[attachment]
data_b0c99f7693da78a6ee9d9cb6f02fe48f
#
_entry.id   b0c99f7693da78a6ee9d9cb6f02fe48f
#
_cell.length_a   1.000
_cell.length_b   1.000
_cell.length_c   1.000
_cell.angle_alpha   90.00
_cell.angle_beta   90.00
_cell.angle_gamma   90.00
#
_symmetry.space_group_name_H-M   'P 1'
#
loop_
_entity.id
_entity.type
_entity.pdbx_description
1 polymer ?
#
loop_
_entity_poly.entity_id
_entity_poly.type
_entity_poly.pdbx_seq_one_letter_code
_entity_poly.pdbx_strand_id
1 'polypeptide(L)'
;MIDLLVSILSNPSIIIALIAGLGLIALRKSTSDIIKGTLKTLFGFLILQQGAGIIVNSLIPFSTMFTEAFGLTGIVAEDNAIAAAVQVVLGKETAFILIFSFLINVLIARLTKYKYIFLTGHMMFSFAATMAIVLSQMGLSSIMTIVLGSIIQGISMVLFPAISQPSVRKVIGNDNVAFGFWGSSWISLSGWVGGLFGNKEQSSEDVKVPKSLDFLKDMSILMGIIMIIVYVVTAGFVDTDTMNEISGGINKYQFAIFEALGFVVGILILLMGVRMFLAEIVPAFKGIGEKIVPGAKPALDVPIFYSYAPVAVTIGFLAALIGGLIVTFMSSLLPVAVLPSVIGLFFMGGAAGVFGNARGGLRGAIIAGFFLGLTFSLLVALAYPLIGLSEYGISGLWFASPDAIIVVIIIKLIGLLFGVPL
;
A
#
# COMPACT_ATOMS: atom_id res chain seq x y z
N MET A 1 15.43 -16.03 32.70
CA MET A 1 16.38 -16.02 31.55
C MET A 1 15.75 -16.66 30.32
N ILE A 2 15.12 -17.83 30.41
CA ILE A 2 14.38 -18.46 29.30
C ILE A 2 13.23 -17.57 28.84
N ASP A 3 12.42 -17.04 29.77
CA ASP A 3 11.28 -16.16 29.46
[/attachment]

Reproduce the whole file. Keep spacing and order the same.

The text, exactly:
data_b0c99f7693da78a6ee9d9cb6f02fe48f
#
_entry.id   b0c99f7693da78a6ee9d9cb6f02fe48f
#
_cell.length_a   1.000
_cell.length_b   1.000
_cell.length_c   1.000
_cell.angle_alpha   90.00
_cell.angle_beta   90.00
_cell.angle_gamma   90.00
#
_symmetry.space_group_name_H-M   'P 1'
#
loop_
_entity.id
_entity.type
_entity.pdbx_description
1 polymer ?
#
loop_
_entity_poly.entity_id
_entity_poly.type
_entity_poly.pdbx_seq_one_letter_code
_entity_poly.pdbx_strand_id
1 'polypeptide(L)'
;MIDLLVSILSNPSIIIALIAGLGLIALRKSTSDIIKGTLKTLFGFLILQQGAGIIVNSLIPFSTMFTEAFGLTGIVAEDNAIAAAVQVVLGKETAFILIFSFLINVLIARLTKYKYIFLTGHMMFSFAATMAIVLSQMGLSSIMTIVLGSIIQGISMVLFPAISQPSVRKVIGNDNVAFGFWGSSWISLSGWVGGLFGNKEQSSEDVKVPKSLDFLKDMSILMGIIMIIVYVVTAGFVDTDTMNEISGGINKYQFAIFEALGFVVGILILLMGVRMFLAEIVPAFKGIGEKIVPGAKPALDVPIFYSYAPVAVTIGFLAALIGGLIVTFMSSLLPVAVLPSVIGLFFMGGAAGVFGNARGGLRGAIIAGFFLGLTFSLLVALAYPLIGLSEYGISGLWFASPDAIIVVIIIKLIGLLFGVPL
;
A
#
# COMPACT_ATOMS: atom_id res chain seq x y z
N MET A 1 15.43 -16.03 32.70
CA MET A 1 16.38 -16.02 31.55
C MET A 1 15.75 -16.66 30.32
N ILE A 2 15.12 -17.83 30.41
CA ILE A 2 14.38 -18.46 29.30
C ILE A 2 13.23 -17.57 28.84
N ASP A 3 12.42 -17.04 29.77
CA ASP A 3 11.28 -16.16 29.46